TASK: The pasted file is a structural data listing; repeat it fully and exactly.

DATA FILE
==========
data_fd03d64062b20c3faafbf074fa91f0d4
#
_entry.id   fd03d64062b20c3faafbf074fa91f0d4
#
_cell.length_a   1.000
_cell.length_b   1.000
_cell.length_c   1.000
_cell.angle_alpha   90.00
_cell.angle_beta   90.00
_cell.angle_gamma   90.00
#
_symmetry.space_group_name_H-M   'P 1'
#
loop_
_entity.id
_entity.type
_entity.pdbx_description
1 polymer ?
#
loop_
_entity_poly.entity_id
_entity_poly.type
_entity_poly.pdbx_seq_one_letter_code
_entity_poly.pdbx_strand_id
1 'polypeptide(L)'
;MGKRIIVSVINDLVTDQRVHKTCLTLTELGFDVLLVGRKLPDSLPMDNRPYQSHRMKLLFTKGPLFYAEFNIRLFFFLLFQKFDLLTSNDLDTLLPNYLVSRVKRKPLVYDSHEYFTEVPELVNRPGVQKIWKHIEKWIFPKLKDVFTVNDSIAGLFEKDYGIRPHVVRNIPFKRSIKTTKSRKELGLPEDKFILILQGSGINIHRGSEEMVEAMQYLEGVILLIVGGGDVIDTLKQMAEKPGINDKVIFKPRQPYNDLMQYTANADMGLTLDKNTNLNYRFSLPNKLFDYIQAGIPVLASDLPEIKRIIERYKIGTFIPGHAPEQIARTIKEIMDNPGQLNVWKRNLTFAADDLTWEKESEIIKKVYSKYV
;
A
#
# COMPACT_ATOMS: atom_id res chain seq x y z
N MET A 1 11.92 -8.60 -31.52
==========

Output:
data_fd03d64062b20c3faafbf074fa91f0d4
#
_entry.id   fd03d64062b20c3faafbf074fa91f0d4
#
_cell.length_a   1.000
_cell.length_b   1.000
_cell.length_c   1.000
_cell.angle_alpha   90.00
_cell.angle_beta   90.00
_cell.angle_gamma   90.00
#
_symmetry.space_group_name_H-M   'P 1'
#
loop_
_entity.id
_entity.type
_entity.pdbx_description
1 polymer ?
#
loop_
_entity_poly.entity_id
_entity_poly.type
_entity_poly.pdbx_seq_one_letter_code
_entity_poly.pdbx_strand_id
1 'polypeptide(L)'
;MGKRIIVSVINDLVTDQRVHKTCLTLTELGFDVLLVGRKLPDSLPMDNRPYQSHRMKLLFTKGPLFYAEFNIRLFFFLLFQKFDLLTSNDLDTLLPNYLVSRVKRKPLVYDSHEYFTEVPELVNRPGVQKIWKHIEKWIFPKLKDVFTVNDSIAGLFEKDYGIRPHVVRNIPFKRSIKTTKSRKELGLPEDKFILILQGSGINIHRGSEEMVEAMQYLEGVILLIVGGGDVIDTLKQMAEKPGINDKVIFKPRQPYNDLMQYTANADMGLTLDKNTNLNYRFSLPNKLFDYIQAGIPVLASDLPEIKRIIERYKIGTFIPGHAPEQIARTIKEIMDNPGQLNVWKRNLTFAADDLTWEKESEIIKKVYSKYV
;
A
#
# COMPACT_ATOMS: atom_id res chain seq x y z
N MET A 1 11.92 -8.60 -31.52